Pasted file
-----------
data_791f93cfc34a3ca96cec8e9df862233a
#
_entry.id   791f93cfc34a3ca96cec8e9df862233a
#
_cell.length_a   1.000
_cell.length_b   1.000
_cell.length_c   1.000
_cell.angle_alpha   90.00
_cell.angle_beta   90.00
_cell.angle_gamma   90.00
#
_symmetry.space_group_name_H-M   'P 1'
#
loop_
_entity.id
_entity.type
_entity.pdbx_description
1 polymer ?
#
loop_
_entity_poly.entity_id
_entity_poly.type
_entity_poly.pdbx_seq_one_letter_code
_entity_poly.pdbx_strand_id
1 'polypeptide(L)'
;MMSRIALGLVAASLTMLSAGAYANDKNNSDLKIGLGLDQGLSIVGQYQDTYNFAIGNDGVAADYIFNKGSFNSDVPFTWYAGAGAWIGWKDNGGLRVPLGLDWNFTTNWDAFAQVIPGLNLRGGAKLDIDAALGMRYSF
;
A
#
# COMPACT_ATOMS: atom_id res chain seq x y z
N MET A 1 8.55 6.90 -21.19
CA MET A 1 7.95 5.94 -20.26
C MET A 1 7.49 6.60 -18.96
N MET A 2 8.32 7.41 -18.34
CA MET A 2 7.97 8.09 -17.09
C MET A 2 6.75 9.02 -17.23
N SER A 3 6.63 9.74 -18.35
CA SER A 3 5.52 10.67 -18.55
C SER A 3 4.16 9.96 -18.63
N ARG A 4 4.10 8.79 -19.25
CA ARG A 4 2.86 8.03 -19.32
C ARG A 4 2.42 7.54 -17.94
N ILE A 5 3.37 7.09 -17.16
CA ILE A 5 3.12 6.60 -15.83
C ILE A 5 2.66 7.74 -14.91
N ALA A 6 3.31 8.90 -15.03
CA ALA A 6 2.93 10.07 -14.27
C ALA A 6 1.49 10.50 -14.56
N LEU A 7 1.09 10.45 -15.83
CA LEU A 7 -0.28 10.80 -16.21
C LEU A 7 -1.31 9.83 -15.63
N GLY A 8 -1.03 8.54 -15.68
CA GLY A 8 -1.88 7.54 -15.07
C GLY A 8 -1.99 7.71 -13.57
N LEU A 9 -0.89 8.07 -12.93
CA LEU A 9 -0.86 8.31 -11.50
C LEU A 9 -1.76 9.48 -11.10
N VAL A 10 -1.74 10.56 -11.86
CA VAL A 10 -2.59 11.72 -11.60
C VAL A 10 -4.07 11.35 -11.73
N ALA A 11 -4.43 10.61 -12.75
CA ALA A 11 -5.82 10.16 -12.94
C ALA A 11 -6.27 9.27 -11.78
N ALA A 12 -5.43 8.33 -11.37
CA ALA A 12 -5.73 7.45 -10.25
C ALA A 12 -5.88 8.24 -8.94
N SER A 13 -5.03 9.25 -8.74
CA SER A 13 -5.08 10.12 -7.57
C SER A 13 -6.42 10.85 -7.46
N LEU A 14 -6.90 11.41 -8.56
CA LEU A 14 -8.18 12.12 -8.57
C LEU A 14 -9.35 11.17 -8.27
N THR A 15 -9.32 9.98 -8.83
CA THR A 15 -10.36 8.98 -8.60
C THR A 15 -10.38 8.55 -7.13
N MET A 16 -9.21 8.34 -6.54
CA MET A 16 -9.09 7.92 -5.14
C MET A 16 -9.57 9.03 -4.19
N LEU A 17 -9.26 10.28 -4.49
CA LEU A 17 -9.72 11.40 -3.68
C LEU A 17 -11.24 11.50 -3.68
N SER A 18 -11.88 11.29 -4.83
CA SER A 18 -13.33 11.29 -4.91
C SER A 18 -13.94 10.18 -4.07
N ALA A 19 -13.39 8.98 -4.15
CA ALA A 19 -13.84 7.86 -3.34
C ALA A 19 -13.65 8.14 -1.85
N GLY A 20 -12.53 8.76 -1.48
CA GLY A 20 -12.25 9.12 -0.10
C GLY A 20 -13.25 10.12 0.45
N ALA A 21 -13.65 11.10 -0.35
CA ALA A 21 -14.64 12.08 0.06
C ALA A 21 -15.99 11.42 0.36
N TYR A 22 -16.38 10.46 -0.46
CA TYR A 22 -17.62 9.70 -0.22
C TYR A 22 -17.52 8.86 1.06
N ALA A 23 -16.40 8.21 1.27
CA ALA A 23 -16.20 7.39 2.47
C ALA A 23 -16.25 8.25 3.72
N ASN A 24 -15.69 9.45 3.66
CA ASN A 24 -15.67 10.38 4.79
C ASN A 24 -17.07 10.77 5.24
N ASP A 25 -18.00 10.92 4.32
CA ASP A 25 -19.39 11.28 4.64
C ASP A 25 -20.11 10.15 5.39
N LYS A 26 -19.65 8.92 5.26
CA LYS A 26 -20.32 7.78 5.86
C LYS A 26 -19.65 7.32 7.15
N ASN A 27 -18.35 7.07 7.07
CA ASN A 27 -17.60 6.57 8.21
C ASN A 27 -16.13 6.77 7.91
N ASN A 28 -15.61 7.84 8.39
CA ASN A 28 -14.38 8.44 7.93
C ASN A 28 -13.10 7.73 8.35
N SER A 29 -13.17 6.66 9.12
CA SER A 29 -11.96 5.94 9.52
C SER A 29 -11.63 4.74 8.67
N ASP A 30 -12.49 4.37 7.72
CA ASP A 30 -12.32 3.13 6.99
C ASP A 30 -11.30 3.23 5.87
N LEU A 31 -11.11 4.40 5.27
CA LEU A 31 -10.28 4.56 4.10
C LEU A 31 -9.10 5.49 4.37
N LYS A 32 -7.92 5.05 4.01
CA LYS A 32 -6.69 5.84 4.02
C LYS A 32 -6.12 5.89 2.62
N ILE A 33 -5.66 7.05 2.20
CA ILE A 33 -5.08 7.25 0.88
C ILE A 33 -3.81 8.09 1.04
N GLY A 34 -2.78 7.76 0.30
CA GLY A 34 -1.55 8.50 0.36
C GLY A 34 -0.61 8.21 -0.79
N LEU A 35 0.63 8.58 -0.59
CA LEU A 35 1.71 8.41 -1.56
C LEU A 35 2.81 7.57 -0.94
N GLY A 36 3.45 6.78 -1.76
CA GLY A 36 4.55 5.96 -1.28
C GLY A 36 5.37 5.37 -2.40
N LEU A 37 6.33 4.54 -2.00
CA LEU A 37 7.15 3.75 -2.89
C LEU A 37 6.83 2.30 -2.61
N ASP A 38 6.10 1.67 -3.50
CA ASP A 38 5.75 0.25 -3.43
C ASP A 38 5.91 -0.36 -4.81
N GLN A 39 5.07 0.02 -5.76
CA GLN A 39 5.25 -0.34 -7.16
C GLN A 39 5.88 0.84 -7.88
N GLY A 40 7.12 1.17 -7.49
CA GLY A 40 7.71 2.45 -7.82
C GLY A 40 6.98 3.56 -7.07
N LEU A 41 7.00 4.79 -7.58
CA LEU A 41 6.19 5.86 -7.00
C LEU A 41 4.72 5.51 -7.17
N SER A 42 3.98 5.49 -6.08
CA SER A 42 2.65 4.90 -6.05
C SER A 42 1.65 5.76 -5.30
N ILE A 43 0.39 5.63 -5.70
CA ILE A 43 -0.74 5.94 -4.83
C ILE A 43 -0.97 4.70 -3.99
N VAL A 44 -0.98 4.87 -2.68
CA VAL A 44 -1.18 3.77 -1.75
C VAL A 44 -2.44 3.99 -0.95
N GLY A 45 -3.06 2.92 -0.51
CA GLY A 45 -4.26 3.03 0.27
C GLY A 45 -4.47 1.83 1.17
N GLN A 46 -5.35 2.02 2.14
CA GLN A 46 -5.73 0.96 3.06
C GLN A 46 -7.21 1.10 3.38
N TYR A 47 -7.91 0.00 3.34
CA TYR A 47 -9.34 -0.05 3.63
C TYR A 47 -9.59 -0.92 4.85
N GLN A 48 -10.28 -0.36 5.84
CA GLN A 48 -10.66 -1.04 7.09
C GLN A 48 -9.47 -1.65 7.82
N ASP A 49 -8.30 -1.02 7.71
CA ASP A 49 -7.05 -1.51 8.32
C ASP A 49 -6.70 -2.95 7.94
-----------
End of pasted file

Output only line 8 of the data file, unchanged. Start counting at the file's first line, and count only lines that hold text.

_cell.angle_alpha   90.00